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10 months of 'conversion inflation syndication fraud'

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Ten months after the behavior was first spotlighted, Google continues to charge its advertisers for "free clicks," thanks to a partnership that sees its ads served onto a well-known example of online pop-up-ware.

According to new research from Harvard professor and noted Google critic Ben Edelman, the web giant is still sending ads to WhenU, a piece of pop-up-ware along the lines of Gator or Zango. As Edelman has demonstrated on multiple occasions, this can result in situations in which Google is essentially charging sites for traffic they're already getting.

Using a PC loaded with WhenU, Edelman recently visited the website run by Continental Airlines. As the site loaded, WhenU filled his display with Google ads, including one for the Continental Airlines website. "Thus, Google charges Continental a fee to access a user already at Continental's site," Edelman writes in his blog post.

"That's a rotten deal for Continental: For one, an advertiser should not have to pay to reach a user already at its site. Furthermore, advertisers paying high Google prices deserve high-quality ad placements, not spyware popups."

Edelman WhenU-Google screen

Edelman calls it "conversion inflation syndication fraud." He first exposed this less-than-ideal Google ad behavior at a conference in February 2009, before outing another example with a blog post in May of last year. Google is aware of the situation - senior trademark counsel Rose Hagan was in the audience for Edelman's February presentation - and according to Edelman, it has given at least one company a refund after selling it free clicks. But he also says that others have been denied refunds, and though Google has not responded to our latest request for comment on the matter, it would appear the company has no intention of severing its connection to WhenU.

After all, this behavior dates back nearly a year.

According to Edelman's packet logs, Google does not have a direct relationship with WhenU. In the Continental Airlines example, traffic passes from Google to InfoSpace to LocalPages to NamiMedia and then on to WhenU. And with previous research, Edelman has recorded similar traffic chains. In May, for instance, he showed WhenU filling his screen with Google ads for the US cable outfit RCN when he visited the RCN site.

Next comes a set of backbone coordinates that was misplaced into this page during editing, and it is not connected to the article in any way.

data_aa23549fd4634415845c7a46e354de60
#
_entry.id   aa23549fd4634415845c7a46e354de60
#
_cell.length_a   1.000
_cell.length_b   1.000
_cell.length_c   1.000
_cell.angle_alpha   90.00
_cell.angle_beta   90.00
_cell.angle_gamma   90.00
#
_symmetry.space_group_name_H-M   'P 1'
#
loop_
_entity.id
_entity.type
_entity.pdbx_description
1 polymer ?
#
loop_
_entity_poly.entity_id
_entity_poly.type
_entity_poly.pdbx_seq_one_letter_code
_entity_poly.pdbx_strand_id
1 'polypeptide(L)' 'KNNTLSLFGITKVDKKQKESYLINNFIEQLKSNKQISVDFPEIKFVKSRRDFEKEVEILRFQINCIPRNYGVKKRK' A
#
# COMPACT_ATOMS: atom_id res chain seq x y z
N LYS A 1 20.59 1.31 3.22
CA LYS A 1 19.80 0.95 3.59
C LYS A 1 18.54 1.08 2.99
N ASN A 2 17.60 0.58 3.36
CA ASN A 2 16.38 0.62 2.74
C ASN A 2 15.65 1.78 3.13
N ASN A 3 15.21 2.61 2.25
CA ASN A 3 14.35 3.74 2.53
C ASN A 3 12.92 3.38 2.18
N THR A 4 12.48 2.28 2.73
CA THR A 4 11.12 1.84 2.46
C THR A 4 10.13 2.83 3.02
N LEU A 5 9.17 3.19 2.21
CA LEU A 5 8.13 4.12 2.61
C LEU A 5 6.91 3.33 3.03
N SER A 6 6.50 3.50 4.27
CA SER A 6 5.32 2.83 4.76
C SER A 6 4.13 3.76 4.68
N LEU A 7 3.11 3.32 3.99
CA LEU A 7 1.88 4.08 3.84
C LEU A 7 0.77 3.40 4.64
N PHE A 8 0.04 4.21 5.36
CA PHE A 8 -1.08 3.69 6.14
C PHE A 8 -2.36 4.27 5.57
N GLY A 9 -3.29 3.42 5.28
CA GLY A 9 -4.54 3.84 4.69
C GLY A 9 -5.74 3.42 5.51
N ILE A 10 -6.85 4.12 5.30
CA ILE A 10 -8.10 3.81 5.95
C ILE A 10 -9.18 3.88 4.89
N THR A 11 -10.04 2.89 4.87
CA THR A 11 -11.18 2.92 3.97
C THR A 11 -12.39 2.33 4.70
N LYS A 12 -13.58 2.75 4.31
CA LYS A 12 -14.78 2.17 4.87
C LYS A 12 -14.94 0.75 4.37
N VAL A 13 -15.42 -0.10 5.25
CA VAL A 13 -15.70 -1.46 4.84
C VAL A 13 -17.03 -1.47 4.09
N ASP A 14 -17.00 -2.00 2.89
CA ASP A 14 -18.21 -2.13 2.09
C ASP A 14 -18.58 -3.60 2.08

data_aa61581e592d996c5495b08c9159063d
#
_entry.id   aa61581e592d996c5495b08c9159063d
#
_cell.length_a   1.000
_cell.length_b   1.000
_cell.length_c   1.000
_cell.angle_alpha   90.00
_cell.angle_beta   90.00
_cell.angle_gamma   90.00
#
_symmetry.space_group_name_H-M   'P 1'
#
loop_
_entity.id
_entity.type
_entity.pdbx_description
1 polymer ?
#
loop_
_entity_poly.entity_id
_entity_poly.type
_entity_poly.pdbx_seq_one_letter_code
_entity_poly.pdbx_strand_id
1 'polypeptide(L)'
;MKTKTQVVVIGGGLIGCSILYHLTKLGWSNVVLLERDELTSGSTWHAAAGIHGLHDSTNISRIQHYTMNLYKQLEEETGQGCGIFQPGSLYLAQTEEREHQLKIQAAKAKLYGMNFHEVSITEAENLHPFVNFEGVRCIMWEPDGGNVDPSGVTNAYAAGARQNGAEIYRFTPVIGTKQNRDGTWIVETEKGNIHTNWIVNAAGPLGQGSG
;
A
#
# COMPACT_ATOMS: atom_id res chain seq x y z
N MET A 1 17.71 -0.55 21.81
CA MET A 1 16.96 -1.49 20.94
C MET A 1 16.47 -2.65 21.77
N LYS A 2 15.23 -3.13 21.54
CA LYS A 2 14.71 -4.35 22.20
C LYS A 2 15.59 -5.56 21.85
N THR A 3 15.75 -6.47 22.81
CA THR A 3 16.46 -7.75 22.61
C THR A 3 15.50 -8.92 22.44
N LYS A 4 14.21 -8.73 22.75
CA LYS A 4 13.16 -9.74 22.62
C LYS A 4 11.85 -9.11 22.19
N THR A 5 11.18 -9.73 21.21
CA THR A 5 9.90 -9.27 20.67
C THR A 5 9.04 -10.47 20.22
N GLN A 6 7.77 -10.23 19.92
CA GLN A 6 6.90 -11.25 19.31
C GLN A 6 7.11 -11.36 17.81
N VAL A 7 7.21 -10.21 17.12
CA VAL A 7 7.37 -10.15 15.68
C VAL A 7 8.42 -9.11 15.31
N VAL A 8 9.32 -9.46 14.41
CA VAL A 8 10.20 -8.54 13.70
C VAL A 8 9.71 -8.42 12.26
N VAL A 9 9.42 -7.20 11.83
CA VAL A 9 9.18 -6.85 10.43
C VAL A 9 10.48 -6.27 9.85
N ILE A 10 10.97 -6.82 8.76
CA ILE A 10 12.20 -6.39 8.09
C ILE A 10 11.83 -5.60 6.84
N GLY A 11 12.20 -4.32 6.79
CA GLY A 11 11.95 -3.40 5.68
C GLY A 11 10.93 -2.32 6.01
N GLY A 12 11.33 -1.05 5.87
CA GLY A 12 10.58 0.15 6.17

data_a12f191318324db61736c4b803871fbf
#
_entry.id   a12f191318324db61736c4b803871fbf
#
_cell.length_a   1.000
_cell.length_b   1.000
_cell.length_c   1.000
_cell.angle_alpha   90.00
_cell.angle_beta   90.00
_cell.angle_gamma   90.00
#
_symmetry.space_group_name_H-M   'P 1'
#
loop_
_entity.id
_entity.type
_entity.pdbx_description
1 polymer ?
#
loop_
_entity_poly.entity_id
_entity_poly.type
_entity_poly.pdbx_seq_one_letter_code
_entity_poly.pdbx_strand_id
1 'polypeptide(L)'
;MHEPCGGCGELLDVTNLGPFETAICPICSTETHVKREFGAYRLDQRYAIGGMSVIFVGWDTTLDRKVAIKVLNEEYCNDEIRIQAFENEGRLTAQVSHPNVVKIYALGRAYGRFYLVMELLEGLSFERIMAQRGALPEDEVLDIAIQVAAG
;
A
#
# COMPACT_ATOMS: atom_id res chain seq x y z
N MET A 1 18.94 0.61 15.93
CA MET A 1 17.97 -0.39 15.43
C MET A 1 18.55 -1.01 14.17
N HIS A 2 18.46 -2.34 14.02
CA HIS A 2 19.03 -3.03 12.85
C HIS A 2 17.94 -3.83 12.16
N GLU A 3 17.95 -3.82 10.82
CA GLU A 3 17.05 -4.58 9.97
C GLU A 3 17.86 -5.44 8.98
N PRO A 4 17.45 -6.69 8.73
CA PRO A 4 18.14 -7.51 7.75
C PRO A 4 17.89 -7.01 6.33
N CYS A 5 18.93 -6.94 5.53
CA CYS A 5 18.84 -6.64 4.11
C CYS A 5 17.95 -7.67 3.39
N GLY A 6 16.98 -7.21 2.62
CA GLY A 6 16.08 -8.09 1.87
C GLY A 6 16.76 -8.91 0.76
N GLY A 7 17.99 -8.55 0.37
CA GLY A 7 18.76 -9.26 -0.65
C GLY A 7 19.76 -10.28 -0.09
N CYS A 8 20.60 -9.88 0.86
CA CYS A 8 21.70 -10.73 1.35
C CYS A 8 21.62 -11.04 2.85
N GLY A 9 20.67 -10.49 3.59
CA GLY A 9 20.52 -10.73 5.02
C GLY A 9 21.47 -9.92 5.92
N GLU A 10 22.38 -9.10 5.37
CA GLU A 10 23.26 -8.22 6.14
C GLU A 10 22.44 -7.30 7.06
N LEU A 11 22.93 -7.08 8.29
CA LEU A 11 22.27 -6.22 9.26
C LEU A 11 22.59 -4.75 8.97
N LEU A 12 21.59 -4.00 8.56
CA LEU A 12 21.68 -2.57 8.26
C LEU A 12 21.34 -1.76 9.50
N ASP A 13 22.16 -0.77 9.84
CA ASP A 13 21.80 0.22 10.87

In each case, the Mountain View web giant connects to WhenU through InfoSpace, and Edelman has called on Google to sever its relationship with the so-called meta-search provider. "Google's first step is easy: Fire InfoSpace," Edelman says. "Google doesn't need InfoSpace, and there's zero reason for this relationship to continue in light of InfoSpace's repeated failings."

He also calls on the web giant to pay restitution to any affected advertisers - and amend its AdWords terms and conditions so that such refunds are guaranteed. "Every time Google charges an advertiser for a click that comes from InfoSpace, Google relies on InfoSpace's promise that the click was legitimate, genuine, and lawfully obtained. But there is ample reason to doubt these promises," he continues.

"Google should refund advertisers for corresponding charges - for all InfoSpace traffic if Google cannot reliably determine which InfoSpace traffic is legitimate. These refunds should apply immediately and across-the-board - not just to advertisers who know how to complain or who manage to assemble exceptional documentation of the infraction."

Edelman tells The Reg that last year, an RCN representative told him that Google provided the company with a credit after Edelman's May 2009 blog post. But he says that other unnamed companies have told him that Google denied them refunds.

Edelman declined to name the companies that were denied refunds, indicating they did not want the publicity. RCN has yet to respond to our request for comment.

It's unclear how often Google sells such free clicks. But the behavior is another indication that the company is willing to compromise the alleged efficiency of its online ad platforms in search of that extra dollar.

With his May 2009 blog post, Edelman discussed several other situations where Google is in essence charging sites for redundant traffic, including the most famous example: Mountain View turning a blind eye to typosquatting. But ten months later, Google has yet to change any of the behavior Edelman spotlighted.

"Google must live up to the responsibility of spending other people's money. Through its Search Network offering, Google takes control of advertisers' budgets and decides, unilaterally, where to place advertisers' ads," Edelman writes. "Spending others' money, wisely and responsibly, is a weighty undertaking. Google should approach this task with significantly greater diligence and care than current partnerships indicate." ®

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